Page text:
Last Updated on October 17, 2019 by Ope Quadri
Anyone who has plied Kaduna-Abuja road may conclude that that road is the busiest road, but don’t be surprised that the Third Mainland Bridge is the busiest road in Nigeria.
Located in the commercial city of Lagos, Southwest geopolitical zone, Third Mainland, according to the Minister of Works and Housing, Babatunde Fashola, is the busiest road in Nigeria.
What makes Third Mainland Bridge the busiest?
According to the latest statistics released by the minister, Third Mainland Bridge has an average daily vehicular traffic of 117,000.
Using the average traffic per day, it means that the Third Mainland Bridge has at least 585, 000 vehicular movement Monday to Friday, days considered as working days.
Don’t forget that vehicular movements on the road is higher on Fridays and Saturdays as a result of road users travelling for social activities.
Mr Fashola stated this recently while addressing the Lower Legislative Chamber committee on works chaired by Ahmed Birchi.
Fashola was the governor of the commercial capital of Nigeria between May 29, 2007 to May 29, 2011. According to him, the data provided an estimate of the money that could be made if toll fees are collected.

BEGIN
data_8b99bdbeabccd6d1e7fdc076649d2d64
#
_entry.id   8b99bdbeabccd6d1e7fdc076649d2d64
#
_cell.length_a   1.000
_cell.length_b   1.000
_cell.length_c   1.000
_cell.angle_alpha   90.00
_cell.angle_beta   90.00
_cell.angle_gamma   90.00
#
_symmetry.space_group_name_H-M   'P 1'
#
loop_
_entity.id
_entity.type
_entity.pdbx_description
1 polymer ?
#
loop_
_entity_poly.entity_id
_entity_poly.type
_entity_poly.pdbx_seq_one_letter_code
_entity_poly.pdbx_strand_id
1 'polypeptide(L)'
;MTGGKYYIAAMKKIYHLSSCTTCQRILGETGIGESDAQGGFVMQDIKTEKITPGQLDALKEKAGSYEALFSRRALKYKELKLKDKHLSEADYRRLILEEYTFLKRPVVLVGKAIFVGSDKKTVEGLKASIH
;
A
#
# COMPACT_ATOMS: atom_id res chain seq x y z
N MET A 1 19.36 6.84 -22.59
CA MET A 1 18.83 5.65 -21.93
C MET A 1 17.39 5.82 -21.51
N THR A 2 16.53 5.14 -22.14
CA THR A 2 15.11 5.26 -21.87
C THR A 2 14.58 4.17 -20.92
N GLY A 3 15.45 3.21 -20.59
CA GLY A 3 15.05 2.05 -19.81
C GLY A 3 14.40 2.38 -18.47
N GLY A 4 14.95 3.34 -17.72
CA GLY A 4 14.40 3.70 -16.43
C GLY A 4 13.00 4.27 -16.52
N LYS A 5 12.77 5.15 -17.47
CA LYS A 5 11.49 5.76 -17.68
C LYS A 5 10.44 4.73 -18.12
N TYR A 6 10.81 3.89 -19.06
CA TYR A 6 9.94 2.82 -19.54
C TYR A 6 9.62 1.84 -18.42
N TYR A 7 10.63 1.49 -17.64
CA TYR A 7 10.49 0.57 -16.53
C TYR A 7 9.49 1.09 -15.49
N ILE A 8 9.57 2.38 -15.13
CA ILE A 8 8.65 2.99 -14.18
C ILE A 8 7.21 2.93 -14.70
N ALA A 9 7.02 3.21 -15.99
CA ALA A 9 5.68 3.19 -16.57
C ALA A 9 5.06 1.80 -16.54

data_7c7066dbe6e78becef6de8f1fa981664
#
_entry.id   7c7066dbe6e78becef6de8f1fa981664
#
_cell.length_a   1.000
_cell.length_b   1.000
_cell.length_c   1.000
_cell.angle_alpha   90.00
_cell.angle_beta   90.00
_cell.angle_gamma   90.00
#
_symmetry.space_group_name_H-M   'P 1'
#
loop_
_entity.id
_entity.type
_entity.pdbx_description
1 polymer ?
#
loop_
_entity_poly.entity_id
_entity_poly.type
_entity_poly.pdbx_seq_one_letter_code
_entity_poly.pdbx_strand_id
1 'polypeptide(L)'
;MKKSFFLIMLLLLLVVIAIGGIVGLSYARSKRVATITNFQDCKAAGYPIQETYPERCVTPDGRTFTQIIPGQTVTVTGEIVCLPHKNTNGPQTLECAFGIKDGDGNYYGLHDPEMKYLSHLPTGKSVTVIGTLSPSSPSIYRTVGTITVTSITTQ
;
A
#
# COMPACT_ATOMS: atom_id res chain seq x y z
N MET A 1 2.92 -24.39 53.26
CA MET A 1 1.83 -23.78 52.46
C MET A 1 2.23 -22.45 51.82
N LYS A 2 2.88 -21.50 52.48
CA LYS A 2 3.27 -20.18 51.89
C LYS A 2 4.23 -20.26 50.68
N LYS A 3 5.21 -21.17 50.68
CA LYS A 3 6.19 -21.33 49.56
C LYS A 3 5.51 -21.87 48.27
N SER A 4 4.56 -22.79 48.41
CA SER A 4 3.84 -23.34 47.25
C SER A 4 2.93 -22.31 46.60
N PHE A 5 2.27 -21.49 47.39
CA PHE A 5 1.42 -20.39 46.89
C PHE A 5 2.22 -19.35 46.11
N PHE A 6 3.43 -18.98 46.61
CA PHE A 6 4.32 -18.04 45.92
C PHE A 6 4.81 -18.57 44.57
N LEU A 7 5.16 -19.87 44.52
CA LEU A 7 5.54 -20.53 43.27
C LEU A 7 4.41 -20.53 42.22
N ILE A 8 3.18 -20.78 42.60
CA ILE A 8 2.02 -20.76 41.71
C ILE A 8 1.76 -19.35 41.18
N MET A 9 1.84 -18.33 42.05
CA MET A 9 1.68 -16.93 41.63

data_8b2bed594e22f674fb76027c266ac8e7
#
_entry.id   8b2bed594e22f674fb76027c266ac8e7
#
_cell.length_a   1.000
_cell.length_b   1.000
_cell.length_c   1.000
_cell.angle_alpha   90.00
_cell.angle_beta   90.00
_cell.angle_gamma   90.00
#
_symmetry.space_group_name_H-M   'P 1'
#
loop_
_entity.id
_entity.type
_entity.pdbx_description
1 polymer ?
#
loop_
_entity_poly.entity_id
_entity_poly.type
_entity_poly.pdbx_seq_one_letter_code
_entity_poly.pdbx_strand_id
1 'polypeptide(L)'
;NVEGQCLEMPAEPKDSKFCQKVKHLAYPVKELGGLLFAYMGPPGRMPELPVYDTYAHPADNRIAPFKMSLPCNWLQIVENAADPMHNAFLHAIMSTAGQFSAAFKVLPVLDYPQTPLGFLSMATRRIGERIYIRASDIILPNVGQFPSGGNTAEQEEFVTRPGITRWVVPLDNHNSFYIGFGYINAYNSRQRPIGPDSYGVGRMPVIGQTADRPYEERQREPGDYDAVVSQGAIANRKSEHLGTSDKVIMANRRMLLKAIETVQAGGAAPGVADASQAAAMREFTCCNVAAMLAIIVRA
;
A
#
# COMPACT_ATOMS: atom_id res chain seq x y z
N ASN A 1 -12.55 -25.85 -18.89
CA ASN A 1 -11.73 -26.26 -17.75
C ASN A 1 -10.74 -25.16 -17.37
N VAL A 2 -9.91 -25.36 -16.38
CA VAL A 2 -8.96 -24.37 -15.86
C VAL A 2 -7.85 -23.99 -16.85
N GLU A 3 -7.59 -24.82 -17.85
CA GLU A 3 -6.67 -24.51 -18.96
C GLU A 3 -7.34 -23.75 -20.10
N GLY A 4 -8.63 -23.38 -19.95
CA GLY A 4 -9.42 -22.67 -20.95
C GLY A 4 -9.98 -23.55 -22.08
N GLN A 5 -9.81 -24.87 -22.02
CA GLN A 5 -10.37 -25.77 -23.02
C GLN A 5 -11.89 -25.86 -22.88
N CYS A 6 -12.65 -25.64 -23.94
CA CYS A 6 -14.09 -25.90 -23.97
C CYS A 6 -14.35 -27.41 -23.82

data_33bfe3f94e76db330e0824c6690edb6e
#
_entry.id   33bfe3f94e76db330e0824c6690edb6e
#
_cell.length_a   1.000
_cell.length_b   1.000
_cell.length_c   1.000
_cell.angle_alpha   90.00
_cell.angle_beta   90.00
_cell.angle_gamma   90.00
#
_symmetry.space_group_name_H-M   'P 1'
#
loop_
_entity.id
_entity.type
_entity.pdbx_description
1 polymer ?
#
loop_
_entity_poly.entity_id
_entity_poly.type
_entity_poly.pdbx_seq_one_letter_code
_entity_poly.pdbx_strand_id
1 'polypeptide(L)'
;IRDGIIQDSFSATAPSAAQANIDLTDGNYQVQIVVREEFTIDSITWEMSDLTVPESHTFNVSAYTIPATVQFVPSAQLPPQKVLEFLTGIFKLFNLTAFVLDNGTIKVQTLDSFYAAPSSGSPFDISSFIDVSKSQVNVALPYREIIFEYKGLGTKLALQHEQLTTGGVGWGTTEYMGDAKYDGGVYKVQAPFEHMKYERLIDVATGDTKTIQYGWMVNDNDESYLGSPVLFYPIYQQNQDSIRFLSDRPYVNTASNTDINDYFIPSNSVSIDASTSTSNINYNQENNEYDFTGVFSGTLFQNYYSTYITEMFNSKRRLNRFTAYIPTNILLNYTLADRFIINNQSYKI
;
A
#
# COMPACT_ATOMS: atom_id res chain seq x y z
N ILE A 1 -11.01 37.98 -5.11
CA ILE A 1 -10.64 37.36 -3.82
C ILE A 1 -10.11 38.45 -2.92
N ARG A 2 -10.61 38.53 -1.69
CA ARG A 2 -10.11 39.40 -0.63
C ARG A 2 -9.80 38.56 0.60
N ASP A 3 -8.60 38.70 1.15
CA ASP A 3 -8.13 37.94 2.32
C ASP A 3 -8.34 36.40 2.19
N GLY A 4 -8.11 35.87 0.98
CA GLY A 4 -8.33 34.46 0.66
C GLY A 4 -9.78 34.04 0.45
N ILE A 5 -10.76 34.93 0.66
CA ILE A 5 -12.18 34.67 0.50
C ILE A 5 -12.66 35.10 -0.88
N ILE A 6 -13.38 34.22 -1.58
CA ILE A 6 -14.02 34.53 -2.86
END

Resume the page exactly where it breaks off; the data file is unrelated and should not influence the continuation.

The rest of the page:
How much can FG make per day on Third Mainland Bridge per day?
If Third mainland Bridge is tolled at the rate of N500 per vehicle, based on the average of vehicles that ply the road, it means N58, 500, 000 will be generated per day.
He said, “For the first time in 10 years, the Ministry of Works undertook a traffic count nationwide on strategic roads; we completed it in 2017.”
Presenting the report he told the federal lawmakers that, “What you see (in the document) before you are reporting; so where you see the average daily traffic (ADT), the top item on the far right is Enugu-Abakaliki and it shows ADT is 20,746 vehicles.”
The former governor said further, “The projected traffic in 20 years is what is under it and if you look through all those columns from the left, Lagos-Ibadan, Ogere northside the ADT there is reported as 25.1 thousand and projected to rise to 45,000 vehicles.
“This (document) provides more information for those who make the argument that if you toll the roads you get all the money.”
Fashola said that states across the country will no longer get refunds for fixing federal roads, “When we came in, we inherited quite a number of such debts from states which repaired Federal roads and asked for refunds. The President directed that we pay all those that were approved by the previous government.”
He called on state governors to concentrate on their own roads and that “states can only get involved in Federal roads if they are repairing them and not coming to ask for a refund.”